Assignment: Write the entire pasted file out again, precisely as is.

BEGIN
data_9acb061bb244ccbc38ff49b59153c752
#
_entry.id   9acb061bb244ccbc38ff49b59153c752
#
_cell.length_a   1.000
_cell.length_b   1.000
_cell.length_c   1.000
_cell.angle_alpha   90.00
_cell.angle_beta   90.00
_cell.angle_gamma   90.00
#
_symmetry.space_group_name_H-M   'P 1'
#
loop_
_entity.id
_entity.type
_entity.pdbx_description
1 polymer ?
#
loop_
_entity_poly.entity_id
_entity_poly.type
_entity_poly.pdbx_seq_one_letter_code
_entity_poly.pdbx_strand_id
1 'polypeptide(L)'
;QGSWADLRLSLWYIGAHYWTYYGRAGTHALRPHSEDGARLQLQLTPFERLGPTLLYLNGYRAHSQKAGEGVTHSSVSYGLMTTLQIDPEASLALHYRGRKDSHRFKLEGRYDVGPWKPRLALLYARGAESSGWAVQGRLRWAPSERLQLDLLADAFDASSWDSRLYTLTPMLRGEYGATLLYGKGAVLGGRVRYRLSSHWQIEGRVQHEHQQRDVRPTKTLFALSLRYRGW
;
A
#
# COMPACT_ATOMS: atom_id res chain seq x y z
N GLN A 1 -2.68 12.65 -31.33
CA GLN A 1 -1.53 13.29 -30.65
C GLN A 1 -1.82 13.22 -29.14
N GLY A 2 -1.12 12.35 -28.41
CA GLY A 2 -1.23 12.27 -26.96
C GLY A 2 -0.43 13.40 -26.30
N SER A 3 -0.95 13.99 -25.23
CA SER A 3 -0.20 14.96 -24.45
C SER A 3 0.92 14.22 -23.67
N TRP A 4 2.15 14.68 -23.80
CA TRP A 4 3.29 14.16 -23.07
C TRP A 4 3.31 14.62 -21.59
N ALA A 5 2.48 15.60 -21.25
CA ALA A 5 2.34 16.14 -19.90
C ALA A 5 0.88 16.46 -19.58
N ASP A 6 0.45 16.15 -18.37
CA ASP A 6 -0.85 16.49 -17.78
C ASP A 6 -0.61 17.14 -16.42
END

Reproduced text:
data_9acb061bb244ccbc38ff49b59153c752
#
_entry.id   9acb061bb244ccbc38ff49b59153c752
#
_cell.length_a   1.000
_cell.length_b   1.000
_cell.length_c   1.000
_cell.angle_alpha   90.00
_cell.angle_beta   90.00
_cell.angle_gamma   90.00
#
_symmetry.space_group_name_H-M   'P 1'
#
loop_
_entity.id
_entity.type
_entity.pdbx_description
1 polymer ?
#
loop_
_entity_poly.entity_id
_entity_poly.type
_entity_poly.pdbx_seq_one_letter_code
_entity_poly.pdbx_strand_id
1 'polypeptide(L)'
;QGSWADLRLSLWYIGAHYWTYYGRAGTHALRPHSEDGARLQLQLTPFERLGPTLLYLNGYRAHSQKAGEGVTHSSVSYGLMTTLQIDPEASLALHYRGRKDSHRFKLEGRYDVGPWKPRLALLYARGAESSGWAVQGRLRWAPSERLQLDLLADAFDASSWDSRLYTLTPMLRGEYGATLLYGKGAVLGGRVRYRLSSHWQIEGRVQHEHQQRDVRPTKTLFALSLRYRGW
;
A
#
# COMPACT_ATOMS: atom_id res chain seq x y z
N GLN A 1 -2.68 12.65 -31.33
CA GLN A 1 -1.53 13.29 -30.65
C GLN A 1 -1.82 13.22 -29.14
N GLY A 2 -1.12 12.35 -28.41
CA GLY A 2 -1.23 12.27 -26.96
C GLY A 2 -0.43 13.40 -26.30
N SER A 3 -0.95 13.99 -25.23
CA SER A 3 -0.20 14.96 -24.45
C SER A 3 0.92 14.22 -23.67
N TRP A 4 2.15 14.68 -23.80
CA TRP A 4 3.29 14.16 -23.07
C TRP A 4 3.31 14.62 -21.59
N ALA A 5 2.48 15.60 -21.25
CA ALA A 5 2.34 16.14 -19.90
C ALA A 5 0.88 16.46 -19.58
N ASP A 6 0.45 16.15 -18.37
CA ASP A 6 -0.85 16.49 -17.78
C ASP A 6 -0.61 17.14 -16.42